These configurations show that tackling irregular migration in the Mediterranean is based on the principle of the division of labour. As will be shown by the example of the region of Libya, Malta and Italy, exporting Operation Hera remains the goal. Where this is not possible, the existing practice is tolerated while efforts are made to put in place the political foundations to move the border controls forward as in the Hera model. In both cases, the Member States involved and Frontex interact cleverly with each other. In the media, “successes” in preventing migration are attributed to a Frontex operation and successful European cooperation, while political responsibility, as well as the initiative for bringing about the political changes required to facilitate an expansion of Frontex operations, is down to the Member States.
Italy, for example, has long sought an agreement which would pave the way for joint Italian-Libyan patrols in Libyan coastal waters. As far back as 2002 Italy had negotiated migration control treaties with Libya but these either never came into force or were annulled after a short time. In December 2007, Italy concluded a further agreement with Libya which was designed to allow joint patrols. Libya, however, linked the implementation of this agreement to the conclusion of a Friendship Treaty between Libya and Italy, which was signed in summer 2008. In this Friendship Treaty, Italy explicitly recognises its responsibility for the crimes committed during Italy’s colonisation of Libya and agrees to pay the sum of five billion US-dollars to Libya in reparation. This treaty also, of course, offers a further possibility of bringing influence to bear; not least among those who benefit will be Italian companies carrying out the infrastructure measures in Libya to be financed out of this reparation payment. Still it is a unique incident that a former colonial state not only to apologises for its colonialism but also expresses the apology in material manners. This treaty is not, of course, to be understood as only relating to migration and border policy; certainly there will be other geopolitical motivations behind it. Nevertheless, the implementation of patrols is one of the points on which Italy insisted.
In December 2008, Libya and Italy signed an implementation protocol, and the Italian and Maltese governments were optimistic that the patrols could begin by the end of January 2009. There were, however, further delays and the patrols, together with the pushing back of refugees to Libya resulting from the patrols, did not begin until mid May 2009. In the weeks before the patrols began, a furious, at times public dispute flared between Malta and Italy over the continuation of joint border management activities in the Mediterranean. Italy, in particular, accused Malta of having diverted around 40,000 refugees to Italy in 2008. The background of the dispute was a supplementary protocol to the 2004 UN Convention on the Law of the Sea which deals with the definition of the nearest “safe haven” for those rescued from distress at sea, which includes refugees. Since Malta has not signed the protocol but has a very large search and rescue zone, many of the refugees seized by the Maltese armed forces were taken to Italy which the Maltese understood to be the nearest safe haven. The dispute became public in the case of the Turkish freighter “Pinar E”, which, having taken on refugees, was sent back and forth between Malta and Italy for days until Italy finally agreed to accept the shipwrecked refugees. Particularly in view of this dispute, the Frontex officer already quoted said no further joint operation would be possible in 2009. Although Frontex is continuing with Operation Nautilus in 2009, this is being restricted to Malta as host country, whereas Operation Hermes, focussing in particular on Sardinia, will be conducted with Italy.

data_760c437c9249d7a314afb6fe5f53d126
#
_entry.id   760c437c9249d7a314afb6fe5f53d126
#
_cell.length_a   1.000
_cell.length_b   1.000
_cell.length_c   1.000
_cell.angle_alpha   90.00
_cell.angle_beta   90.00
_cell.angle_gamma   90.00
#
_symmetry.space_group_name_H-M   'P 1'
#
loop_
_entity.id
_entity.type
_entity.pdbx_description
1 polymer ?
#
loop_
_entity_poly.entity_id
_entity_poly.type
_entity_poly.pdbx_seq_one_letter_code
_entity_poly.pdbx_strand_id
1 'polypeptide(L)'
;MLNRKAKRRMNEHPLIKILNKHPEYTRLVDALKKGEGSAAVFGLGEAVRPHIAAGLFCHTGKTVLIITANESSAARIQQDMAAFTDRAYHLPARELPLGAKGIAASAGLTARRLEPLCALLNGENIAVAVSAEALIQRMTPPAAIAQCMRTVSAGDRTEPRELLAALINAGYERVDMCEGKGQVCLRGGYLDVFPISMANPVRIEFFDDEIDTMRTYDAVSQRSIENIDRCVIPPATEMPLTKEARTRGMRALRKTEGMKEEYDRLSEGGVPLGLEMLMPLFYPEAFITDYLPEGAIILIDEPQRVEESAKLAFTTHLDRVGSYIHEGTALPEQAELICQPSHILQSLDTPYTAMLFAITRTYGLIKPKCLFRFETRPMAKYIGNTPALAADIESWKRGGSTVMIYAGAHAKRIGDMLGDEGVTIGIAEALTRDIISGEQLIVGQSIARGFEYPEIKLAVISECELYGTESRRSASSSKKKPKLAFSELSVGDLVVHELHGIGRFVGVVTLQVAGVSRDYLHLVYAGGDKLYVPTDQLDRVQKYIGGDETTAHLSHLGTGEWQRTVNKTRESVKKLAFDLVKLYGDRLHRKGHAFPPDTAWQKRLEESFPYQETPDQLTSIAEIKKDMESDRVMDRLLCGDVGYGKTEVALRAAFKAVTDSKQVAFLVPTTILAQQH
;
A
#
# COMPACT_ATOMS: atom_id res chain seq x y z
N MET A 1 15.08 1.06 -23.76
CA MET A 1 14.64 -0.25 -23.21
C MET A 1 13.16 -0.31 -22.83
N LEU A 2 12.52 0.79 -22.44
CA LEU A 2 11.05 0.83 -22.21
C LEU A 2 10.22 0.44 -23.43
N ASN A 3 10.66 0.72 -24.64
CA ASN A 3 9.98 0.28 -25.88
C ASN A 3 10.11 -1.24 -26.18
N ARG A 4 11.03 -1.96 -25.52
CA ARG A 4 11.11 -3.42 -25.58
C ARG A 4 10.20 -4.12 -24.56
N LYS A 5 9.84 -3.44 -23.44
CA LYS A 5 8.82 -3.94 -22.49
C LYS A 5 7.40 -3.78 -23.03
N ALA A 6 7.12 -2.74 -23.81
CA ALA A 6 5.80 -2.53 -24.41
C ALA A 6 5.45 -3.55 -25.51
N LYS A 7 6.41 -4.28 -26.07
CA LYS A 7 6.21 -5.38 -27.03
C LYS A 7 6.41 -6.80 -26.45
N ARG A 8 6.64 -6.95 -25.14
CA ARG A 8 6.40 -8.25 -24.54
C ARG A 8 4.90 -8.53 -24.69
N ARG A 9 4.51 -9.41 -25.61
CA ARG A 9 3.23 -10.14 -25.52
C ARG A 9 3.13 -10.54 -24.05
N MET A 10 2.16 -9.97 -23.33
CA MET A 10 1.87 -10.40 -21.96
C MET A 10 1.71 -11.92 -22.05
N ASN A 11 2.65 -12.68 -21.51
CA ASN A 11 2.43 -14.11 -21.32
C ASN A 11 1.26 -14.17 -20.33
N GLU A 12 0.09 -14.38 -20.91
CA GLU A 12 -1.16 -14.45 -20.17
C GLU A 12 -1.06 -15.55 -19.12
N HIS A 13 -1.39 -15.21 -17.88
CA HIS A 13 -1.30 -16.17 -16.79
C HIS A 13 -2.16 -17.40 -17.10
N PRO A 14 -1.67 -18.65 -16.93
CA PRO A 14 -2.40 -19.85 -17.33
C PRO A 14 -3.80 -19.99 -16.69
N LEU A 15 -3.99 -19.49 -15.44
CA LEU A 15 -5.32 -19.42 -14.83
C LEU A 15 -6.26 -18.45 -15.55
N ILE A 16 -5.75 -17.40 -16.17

In terms of migration originating in Libya, Italy appears to favour a national solution and put this into practice sensationally on 5.6.2009 when a ship with 227 refugees aboard was stopped by the Italian coastguard and was promptly diverted back to Libya. The Italian interior minister, Roberto Maroni, called this new policy “a turning point in the fight against illegal migration” and confirmed that Italy’s new possibilities for action resulted from the treaty with Libya. As this practice contravenes, in particular, the Geneva Refugee Convention which requires asylum applications to be examined, the public outcry was huge; even the UNHCR intervened publicly and criticism was also voiced by the EU Commission. But Italy continues to adhere firmly to the new practice and marked the official start of cooperation with Libya with the handover of three patrol boats to the Libyan authorities.
Frontex’ attitude to this practice, which is in contravention of international law, underlines the thesis of a division of labour described above. Notwithstanding the fact that Frontex claims to honour human rights and international conventions, no criticism could be heard from the agency. It simply made the usual references to the agency’s coordinating role which required it to respect the sovereignty of Italy and an announcement that Frontex would not send refugees on the open seas back to Libya during Operation Nautilus, as this practice was based on a bilateral agreement between two states which does not include Frontex. The Frontex officer also said he knew nothing concrete about the status of cooperation between Italy and Libya but noted that significantly fewer refugees had arrived in Malta since mid May. Frontex is therefore benefiting in silence from Italy’s contravention of the law and leaving it to Italy to continue with it. This became particularly clear once again when a German Federal Police helicopter deployed in Operation Nautilus spotted a refugee boat and reported this to the Italian coastguard via Frontex headquarters in Malta, in the knowledge that this intervention could lead to the immediate deportation of the refugees to Libya – which promptly happened. No concrete reactions by Frontex to this event have come to light, but no doubt Frontex would again point out that this was the action of a sovereign state (in this case Germany) over which Frontex has no control. The line of defence used by the German Interior Ministry is similar.